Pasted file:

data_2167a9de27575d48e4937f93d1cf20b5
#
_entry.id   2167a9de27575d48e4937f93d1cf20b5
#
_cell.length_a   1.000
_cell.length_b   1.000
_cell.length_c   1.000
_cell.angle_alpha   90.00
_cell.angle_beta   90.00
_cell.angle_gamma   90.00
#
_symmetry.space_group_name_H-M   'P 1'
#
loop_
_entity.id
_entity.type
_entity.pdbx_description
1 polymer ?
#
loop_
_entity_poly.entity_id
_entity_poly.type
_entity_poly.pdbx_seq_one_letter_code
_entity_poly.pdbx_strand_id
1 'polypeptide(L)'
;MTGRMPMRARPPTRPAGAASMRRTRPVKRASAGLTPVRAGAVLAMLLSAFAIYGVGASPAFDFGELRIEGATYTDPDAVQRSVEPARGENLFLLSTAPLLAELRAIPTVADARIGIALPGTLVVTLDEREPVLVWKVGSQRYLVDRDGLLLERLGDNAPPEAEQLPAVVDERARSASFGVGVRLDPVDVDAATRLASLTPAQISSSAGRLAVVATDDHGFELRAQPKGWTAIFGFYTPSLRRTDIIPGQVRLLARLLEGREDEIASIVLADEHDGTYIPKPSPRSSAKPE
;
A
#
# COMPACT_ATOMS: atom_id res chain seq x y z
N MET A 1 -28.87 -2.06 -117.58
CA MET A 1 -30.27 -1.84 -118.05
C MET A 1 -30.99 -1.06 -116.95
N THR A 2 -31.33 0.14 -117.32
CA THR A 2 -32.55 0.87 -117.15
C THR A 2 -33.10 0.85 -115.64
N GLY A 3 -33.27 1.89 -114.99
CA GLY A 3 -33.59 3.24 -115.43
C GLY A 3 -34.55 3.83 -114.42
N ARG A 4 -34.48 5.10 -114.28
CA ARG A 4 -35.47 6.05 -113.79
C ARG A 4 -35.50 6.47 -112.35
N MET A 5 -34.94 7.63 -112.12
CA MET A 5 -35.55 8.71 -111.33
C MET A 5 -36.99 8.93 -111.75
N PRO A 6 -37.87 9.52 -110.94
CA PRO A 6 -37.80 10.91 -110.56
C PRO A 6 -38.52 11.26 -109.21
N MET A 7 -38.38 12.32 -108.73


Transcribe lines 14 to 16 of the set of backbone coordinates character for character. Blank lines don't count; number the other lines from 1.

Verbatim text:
loop_
_entity.id
_entity.type